Energy contained in fuels such as coal, oil, wood, or gas can be converted into useful functions such as mechanical work for moving a car or crushing rock and can be used for thermal activities such as warming and cooking. But, before that energy in the fuels can be harnessed, it must be transformed. These transformations are governed by the laws of thermodynamics. While these fuels enable useful services, they also cause pollution and waste.

The laws of thermodynamics provide the key scientific principles or physical laws by which society harnesses (and wastes) energy. The science of thermodynamics developed in the 1800s from the desire to increase the performance of early steam engines. These engines were increasingly valuable in Britain just after the Industrial Revolution because they provided mechanical power at factories and mills.

Iron and Coal, 1855–60, by William Bell Scott illustrates the rise of coal and iron working in the Industrial Revolution and the heavy engineering projects they made possible.

The development of more efficient steam engines benefited from the emergence of the scientific method. Inventors and scientists tested hypotheses against empirical evidence, leading to a truly scientific understanding of the phenomena they witnessed. As factory workers and inventors developed iterative models of early engines, early scientists, such as Thompson, Carnot, Watt, and Joule, began to generalize evidence from the field into theory, producing the laws of thermodynamics.

Both scientists and engineers contribute to the world of human knowledge, but in different ways. Scientists use the scientific method to make testable explanations and predictions about the world. Engineers use the engineering design process to create solutions to problems.

As prominent science historian Bruce Hunt noted, it is not clear who helped whom the most. While the modern paradigm for innovation suggests that discoveries in the lab lead to better engineering design in the field, the historical relationship of thermodynamics and the steam engine may be reversed. Rather than going from fundamental science to a better engine, the tinkerers inventing and improving engines in mines and factories advanced the science of thermodynamics more than the theoretical scientists improved the engines. Engineers converted heat into motion before scientific theory could explain the phenomenon.

Image Credits: Baptist/; Jeffrey M. Phillips/Webber Energy Group.

A New Definition of Humanity

Conventionally, anthropologists defined humans by their toolmaking.1M.E. Webber, “Redefining Humanity Through Energy Use,” Earth Magazine, March 2010. However, Jane Goodall observed chimpanzees in the wild for decades and discovered that chimpanzees also make and use tools. They use leaves as makeshift bowls to scoop water and stones and other found objects to make noise to establish dominance within another group of chimpanzees. They strip sticks of leaves and thorns, leaving a smooth stem to extract termites from mounds. Jane Goodall’s work redefined humankind because the definition of man as tool-user no longer held.2Jane Goodall: The Woman Who Redefined Man. Dale Peterson. Houghton Mifflin, Boston, 2006.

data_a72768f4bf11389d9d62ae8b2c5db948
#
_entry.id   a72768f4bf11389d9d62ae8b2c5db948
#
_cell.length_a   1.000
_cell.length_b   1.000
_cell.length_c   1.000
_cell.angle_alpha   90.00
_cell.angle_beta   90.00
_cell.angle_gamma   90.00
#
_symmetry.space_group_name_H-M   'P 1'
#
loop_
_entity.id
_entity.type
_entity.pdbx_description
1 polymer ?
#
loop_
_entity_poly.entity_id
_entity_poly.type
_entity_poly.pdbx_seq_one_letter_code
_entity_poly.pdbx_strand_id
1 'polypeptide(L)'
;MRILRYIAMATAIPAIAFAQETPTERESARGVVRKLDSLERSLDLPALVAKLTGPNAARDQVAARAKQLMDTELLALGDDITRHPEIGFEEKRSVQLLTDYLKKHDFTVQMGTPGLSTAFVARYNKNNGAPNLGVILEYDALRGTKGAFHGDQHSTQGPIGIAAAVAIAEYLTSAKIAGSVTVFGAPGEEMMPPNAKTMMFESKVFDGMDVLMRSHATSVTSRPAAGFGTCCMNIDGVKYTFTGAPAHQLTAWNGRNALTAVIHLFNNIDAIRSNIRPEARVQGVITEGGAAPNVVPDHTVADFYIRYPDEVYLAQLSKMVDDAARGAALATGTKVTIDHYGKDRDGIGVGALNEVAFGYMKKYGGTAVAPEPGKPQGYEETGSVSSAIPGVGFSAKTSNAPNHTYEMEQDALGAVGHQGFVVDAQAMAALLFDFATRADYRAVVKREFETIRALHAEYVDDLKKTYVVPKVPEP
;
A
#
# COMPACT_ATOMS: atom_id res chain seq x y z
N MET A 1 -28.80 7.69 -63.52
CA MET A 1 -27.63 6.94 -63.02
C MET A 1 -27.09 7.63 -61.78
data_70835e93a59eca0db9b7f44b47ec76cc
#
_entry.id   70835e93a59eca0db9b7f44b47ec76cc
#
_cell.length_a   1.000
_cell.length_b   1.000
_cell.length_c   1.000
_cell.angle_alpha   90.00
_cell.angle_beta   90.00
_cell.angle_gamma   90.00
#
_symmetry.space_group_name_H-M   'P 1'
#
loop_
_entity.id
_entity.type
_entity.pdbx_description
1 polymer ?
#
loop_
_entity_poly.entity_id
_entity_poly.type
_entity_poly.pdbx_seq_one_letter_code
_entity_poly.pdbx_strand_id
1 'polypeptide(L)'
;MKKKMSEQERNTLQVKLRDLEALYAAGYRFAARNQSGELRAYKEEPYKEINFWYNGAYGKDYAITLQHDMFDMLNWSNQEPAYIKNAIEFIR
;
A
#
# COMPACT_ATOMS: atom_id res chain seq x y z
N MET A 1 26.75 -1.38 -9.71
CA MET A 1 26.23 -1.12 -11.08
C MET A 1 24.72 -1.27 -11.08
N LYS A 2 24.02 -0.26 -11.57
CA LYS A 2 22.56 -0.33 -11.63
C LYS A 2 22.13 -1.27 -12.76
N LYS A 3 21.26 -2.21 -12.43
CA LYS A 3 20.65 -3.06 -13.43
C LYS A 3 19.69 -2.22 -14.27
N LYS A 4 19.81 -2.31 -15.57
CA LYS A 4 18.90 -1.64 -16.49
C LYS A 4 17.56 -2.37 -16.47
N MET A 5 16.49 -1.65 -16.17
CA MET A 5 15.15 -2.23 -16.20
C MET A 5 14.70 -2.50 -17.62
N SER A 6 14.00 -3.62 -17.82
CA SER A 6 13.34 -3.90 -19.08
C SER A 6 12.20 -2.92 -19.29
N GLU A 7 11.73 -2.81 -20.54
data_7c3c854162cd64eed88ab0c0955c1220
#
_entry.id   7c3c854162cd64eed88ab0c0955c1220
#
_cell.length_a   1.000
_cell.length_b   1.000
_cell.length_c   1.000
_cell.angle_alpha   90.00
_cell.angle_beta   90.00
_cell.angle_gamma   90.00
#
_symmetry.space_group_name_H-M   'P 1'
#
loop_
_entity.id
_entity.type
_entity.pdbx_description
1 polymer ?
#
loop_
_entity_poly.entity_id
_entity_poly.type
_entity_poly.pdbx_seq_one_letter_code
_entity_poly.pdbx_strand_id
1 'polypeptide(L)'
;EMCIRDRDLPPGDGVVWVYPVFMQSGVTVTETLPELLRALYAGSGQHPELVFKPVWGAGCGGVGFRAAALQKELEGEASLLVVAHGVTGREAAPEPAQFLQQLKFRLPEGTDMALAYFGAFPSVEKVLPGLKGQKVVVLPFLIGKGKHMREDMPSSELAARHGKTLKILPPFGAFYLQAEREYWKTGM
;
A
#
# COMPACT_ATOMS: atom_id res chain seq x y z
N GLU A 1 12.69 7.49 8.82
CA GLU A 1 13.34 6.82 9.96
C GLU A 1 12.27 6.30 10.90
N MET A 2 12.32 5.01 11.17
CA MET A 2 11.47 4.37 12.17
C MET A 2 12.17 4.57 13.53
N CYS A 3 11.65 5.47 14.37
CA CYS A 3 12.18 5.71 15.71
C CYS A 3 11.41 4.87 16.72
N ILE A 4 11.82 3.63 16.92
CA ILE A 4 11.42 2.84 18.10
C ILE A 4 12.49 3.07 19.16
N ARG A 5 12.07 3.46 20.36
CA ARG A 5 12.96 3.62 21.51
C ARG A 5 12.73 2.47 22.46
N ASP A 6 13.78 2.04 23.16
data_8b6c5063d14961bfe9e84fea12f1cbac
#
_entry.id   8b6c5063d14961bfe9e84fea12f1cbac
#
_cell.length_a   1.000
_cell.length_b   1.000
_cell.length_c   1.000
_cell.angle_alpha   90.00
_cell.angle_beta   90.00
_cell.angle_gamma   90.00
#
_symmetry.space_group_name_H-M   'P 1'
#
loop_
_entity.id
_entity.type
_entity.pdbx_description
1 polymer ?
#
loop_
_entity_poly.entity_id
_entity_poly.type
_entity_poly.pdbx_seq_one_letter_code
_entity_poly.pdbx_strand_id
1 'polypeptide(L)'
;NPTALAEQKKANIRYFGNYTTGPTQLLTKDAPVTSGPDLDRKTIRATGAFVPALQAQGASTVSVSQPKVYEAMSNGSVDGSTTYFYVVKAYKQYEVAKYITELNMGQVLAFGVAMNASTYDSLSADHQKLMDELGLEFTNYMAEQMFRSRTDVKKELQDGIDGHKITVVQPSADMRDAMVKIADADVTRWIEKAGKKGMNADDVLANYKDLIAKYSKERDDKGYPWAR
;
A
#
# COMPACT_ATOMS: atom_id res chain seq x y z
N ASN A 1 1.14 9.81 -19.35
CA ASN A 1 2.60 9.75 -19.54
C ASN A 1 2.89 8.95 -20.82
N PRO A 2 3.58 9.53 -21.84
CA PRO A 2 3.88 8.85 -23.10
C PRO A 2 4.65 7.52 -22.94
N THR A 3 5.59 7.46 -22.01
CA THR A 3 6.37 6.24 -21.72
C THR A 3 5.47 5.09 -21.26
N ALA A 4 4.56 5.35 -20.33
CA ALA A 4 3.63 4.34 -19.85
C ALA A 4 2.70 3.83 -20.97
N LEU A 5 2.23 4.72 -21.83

Dr Jane Goodall poses for a photo at Taronga Zoo in Sydney, Australia. Goodall, the world renowned primatologist, has acknowledged the breeding and work research carried out by the Chimpanzee Group at Taronga Zoo over recent years. (Photo by Craig Abraham/Getty Images)

Today, manipulating forms of energy distinguishes humans from other species. Though all species benefit from the natural conversion of radiant energy (sunlight) into chemical energy through photosynthesis, humans are the only species that deliberately converts energy from one form to another—for example, converting chemical energy (fuels) to thermal energy (heat) or mechanical energy (motion). Thus, a new definition of humanity emerges; humans intentionally manipulate energy, but other species do not.

Image Credits: Vincent St. Thomas/

Defining Energy and Power

Energy is the fundamental driver of most of the processes we care about. It drives photosynthesis to make plants grow, it powers cellular functions, and its modern forms make today’s societies different from those of antiquity.

Energy is the ability to do work, where work is defined as exerting force over a distance.

Work = Force × Distance

1 newton is the force needed to accelerate 1 kg at 1 m/s2.
1 joule is the amount of energy required to apply a force of 1 newton for 1 meter.

Lifting a rock and pushing a wheelbarrow are examples of work. While energy can be evaluated, predicted, and controlled, it remains an abstract concept that is hard to define, touch, or describe. Despite the fact that energy surrounds us and is embedded within us in many ways, energy remains indescribable. Even the great Nobel laureate Richard Feynman, who worked deeply with quantum mechanics and electrodynamics, pointed out the mysteries of energy.

“We have no knowledge of what energy is … It is an abstract thing in that it does not tell us the mechanism or the reasons for the various formulas.”—Richard Feynman

Power is closely related to but different from energy. While energy is a quantity, power is a rate. It is the rate at which energy is produced, moved, or consumed per unit of time, or work per unit of time.

Power = Work ÷ Time

1 watt is the power needed to accelerate 1 kg at 1 m/s2 for 1 meter in 1 second.

Power indicates the rate at which work is performed or how quickly energy is consumed.

As a scientist, engineer or thermodynamicist, one can describe transformations of energy more easily than the fundamental nature of energy itself. Ambiguity is one of energy’s many challenges. Thermodynamic definitions of energy include “something we use to predict and explain how things happen.” One can teach what energy does. Societies can harness it, convert it, manipulate it, and clean up its resources, but no one can touch it or see it. Yet the evidence of its existence is all around us, omnipresent—and maybe omniscient, too, if you include the information contained within energy—like a mysterious force.

Image Credits: Pete Saloutos/.